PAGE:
Colleges and universities are increasingly focused on integrating experiential learning programs into their curricula in an effort to foster career-ready graduates. According to Susan Ambrose, senior provost for educational innovation at Northeastern University, experiential learning is all about “connecting theory to practice, in a real-world authentic setting, that has real-world constraints and parameters and consequences for decisions and behavior.” Experiential learning includes activities such as internships, undergraduate research, and study abroad and each activity includes a reflection period. The reflection portion of experiential learning is the most important aspect of the activity. The objective behind reflection is to help students apply the information they learn through these programs to the career paths they choose following graduation.
Students attending colleges and universities with the desire to get a job following graduation isn’t a surprise. One would think that students would be even more inclined to involve themselves in experiential learning opportunities as a result. The problem is that students aren’t aware of these programs and therefore are less likely to participate. NSSE reported in 2018 that only 53% of 3,700 seniors, during their last year of college, “completed the career preparation items” available to them. Of the 3,700 seniors, only 49% attended a career fair with 43% that attended a talk or panel discussion about careers. Students want to be, and expect to be, career ready after graduation but there seems to be a disconnect.
By integrating experiential learning programs into the curricula, students are able to build better career skills and, in turn, will become more aware of career services and programs available at their institutions. The benefit of students being more involved in experiential learning programs is that it often increases student retention. “I recommend that students begin to try out some different opportunities, because we know that helps with their retention of staying at the university or college from year to year; it helps them feel a greater sense of belonging to the institution and to their peers,” says Cara Meixner, executive director of the Center for Faculty Innovation at James Madison University. Experiential learning programs and initiatives are great for this reason and can be even better implemented when there is technology to support it.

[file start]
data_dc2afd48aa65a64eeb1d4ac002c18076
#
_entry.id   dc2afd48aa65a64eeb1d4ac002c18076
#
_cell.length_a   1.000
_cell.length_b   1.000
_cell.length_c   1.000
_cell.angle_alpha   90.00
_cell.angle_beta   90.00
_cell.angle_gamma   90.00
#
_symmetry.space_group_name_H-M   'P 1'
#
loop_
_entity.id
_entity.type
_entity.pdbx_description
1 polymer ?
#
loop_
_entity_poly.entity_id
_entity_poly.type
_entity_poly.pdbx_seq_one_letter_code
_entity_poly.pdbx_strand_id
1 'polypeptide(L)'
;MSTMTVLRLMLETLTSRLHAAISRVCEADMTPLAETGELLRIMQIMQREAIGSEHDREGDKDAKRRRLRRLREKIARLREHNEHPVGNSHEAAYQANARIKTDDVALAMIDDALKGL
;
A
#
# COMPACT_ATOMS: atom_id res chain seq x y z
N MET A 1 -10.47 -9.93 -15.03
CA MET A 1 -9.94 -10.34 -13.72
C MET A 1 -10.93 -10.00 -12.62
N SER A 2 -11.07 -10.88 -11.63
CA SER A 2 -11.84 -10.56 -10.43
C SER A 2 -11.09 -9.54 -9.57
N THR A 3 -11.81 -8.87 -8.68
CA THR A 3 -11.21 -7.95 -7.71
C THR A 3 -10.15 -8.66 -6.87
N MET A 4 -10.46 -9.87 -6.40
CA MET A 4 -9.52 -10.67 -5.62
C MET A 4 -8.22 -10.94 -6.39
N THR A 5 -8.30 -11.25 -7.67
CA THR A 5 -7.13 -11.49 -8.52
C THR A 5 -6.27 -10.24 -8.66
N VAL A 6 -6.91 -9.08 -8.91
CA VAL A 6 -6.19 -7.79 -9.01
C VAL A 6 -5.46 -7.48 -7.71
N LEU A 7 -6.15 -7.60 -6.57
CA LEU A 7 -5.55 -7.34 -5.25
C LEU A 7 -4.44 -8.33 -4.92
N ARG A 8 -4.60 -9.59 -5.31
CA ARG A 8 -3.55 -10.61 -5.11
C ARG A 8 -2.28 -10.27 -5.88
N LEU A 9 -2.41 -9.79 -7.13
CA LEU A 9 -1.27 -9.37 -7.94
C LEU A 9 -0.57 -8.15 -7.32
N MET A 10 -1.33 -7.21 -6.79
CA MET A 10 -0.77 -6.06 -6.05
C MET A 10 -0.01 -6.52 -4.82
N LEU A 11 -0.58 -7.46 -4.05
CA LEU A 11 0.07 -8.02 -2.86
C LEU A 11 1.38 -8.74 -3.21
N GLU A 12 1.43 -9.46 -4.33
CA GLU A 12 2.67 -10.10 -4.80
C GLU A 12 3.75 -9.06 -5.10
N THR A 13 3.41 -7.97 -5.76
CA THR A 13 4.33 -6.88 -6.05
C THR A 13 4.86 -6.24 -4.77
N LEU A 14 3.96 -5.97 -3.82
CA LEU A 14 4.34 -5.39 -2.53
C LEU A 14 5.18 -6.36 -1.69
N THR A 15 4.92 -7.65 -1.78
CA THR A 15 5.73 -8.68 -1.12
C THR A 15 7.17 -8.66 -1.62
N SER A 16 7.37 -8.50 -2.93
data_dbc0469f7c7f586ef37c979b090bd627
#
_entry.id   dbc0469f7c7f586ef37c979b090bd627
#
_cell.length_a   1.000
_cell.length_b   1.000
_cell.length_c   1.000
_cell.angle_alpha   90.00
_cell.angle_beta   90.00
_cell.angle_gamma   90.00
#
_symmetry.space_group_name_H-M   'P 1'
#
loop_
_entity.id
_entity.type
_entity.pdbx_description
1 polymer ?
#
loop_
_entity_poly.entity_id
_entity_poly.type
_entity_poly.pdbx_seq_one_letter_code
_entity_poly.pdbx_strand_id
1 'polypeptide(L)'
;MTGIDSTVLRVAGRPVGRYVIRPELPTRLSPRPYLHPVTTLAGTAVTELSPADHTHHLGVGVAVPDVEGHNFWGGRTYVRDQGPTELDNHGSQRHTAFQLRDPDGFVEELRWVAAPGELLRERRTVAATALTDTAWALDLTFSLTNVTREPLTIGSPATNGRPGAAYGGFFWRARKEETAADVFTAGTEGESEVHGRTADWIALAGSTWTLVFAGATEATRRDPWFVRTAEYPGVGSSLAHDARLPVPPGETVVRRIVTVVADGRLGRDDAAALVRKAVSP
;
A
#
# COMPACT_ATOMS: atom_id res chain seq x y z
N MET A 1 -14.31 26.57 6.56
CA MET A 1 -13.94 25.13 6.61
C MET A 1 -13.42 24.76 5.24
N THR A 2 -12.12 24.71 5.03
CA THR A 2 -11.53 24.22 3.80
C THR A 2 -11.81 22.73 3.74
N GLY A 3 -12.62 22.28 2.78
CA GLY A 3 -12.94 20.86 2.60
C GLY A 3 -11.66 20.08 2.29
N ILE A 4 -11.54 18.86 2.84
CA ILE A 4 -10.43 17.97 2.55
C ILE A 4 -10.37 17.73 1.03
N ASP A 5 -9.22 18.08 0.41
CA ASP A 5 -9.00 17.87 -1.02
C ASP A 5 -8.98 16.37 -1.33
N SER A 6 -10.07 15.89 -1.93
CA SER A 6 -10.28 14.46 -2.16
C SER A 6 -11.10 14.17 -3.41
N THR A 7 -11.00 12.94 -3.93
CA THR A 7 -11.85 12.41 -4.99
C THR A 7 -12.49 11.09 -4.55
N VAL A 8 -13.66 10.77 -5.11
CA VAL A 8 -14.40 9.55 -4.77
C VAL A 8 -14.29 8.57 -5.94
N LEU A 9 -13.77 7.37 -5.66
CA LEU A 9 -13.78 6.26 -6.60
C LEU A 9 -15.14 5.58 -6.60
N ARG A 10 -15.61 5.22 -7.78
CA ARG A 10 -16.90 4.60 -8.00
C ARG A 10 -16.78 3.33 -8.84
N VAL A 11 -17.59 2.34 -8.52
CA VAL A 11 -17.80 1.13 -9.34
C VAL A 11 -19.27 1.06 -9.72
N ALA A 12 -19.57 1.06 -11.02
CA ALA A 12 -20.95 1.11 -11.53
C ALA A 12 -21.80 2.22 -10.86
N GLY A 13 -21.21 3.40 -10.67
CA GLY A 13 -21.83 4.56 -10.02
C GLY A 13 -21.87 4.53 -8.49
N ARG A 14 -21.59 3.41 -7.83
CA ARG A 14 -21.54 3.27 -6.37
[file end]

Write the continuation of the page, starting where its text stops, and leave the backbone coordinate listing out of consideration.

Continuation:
This is where Symplicity UniHub can help. UniHub is an institution-wide Student Engagement Platform that is used for managing events, appointments, and student development activities. UniHub immerses students to all areas on campus by identifying and recommending experiential learning activities and events that help build the skills today’s employers desire. UniHub is able to track student skill development across work integrated learning such as internships, volunteering programs, and workshops focused on industries and functional areas. The best part is that students and faculty all work off of one system and the technology can be tailored to suit the specific needs of the university or program as faculty see fit.